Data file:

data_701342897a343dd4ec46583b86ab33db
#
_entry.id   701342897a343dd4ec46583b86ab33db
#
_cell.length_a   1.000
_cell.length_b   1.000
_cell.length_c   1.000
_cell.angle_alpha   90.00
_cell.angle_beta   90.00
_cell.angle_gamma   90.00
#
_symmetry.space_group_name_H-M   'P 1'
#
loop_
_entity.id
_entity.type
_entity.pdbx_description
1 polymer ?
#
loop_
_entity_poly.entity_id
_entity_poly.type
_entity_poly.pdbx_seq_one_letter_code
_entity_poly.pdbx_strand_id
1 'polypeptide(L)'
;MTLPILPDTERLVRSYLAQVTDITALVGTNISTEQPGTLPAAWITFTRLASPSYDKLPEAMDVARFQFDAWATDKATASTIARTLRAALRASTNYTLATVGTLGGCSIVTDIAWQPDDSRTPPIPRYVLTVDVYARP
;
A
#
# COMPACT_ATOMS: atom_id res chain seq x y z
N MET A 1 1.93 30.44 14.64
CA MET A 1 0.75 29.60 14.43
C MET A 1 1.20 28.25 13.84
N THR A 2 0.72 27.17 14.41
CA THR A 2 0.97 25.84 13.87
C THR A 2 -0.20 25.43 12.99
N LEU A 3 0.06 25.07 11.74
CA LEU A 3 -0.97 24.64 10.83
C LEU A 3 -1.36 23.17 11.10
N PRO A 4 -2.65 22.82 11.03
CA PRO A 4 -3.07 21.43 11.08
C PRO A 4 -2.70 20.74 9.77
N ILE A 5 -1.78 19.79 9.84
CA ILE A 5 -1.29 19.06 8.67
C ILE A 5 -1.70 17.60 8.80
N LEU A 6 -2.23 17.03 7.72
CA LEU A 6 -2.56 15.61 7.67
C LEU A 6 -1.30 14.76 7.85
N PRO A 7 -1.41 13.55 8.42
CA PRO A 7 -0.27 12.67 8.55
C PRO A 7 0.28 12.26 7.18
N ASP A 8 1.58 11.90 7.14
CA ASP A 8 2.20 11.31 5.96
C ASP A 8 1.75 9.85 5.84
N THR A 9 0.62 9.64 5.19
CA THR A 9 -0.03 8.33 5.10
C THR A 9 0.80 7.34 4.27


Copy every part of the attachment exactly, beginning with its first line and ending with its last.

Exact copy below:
data_701342897a343dd4ec46583b86ab33db
#
_entry.id   701342897a343dd4ec46583b86ab33db
#
_cell.length_a   1.000
_cell.length_b   1.000
_cell.length_c   1.000
_cell.angle_alpha   90.00
_cell.angle_beta   90.00
_cell.angle_gamma   90.00
#
_symmetry.space_group_name_H-M   'P 1'
#
loop_
_entity.id
_entity.type
_entity.pdbx_description
1 polymer ?
#
loop_
_entity_poly.entity_id
_entity_poly.type
_entity_poly.pdbx_seq_one_letter_code
_entity_poly.pdbx_strand_id
1 'polypeptide(L)'
;MTLPILPDTERLVRSYLAQVTDITALVGTNISTEQPGTLPAAWITFTRLASPSYDKLPEAMDVARFQFDAWATDKATASTIARTLRAALRASTNYTLATVGTLGGCSIVTDIAWQPDDSRTPPIPRYVLTVDVYARP
;
A
#
# COMPACT_ATOMS: atom_id res chain seq x y z
N MET A 1 1.93 30.44 14.64
CA MET A 1 0.75 29.60 14.43
C MET A 1 1.20 28.25 13.84
N THR A 2 0.72 27.17 14.41
CA THR A 2 0.97 25.84 13.87
C THR A 2 -0.20 25.43 12.99
N LEU A 3 0.06 25.07 11.74
CA LEU A 3 -0.97 24.64 10.83
C LEU A 3 -1.36 23.17 11.10
N PRO A 4 -2.65 22.82 11.03
CA PRO A 4 -3.07 21.43 11.08
C PRO A 4 -2.70 20.74 9.77
N ILE A 5 -1.78 19.79 9.84
CA ILE A 5 -1.29 19.06 8.67
C ILE A 5 -1.70 17.60 8.80
N LEU A 6 -2.23 17.03 7.72
CA LEU A 6 -2.56 15.61 7.67
C LEU A 6 -1.30 14.76 7.85
N PRO A 7 -1.41 13.55 8.42
CA PRO A 7 -0.27 12.67 8.55
C PRO A 7 0.28 12.26 7.18
N ASP A 8 1.58 11.90 7.14
CA ASP A 8 2.20 11.31 5.96
C ASP A 8 1.75 9.85 5.84
N THR A 9 0.62 9.64 5.19
CA THR A 9 -0.03 8.33 5.10
C THR A 9 0.80 7.34 4.27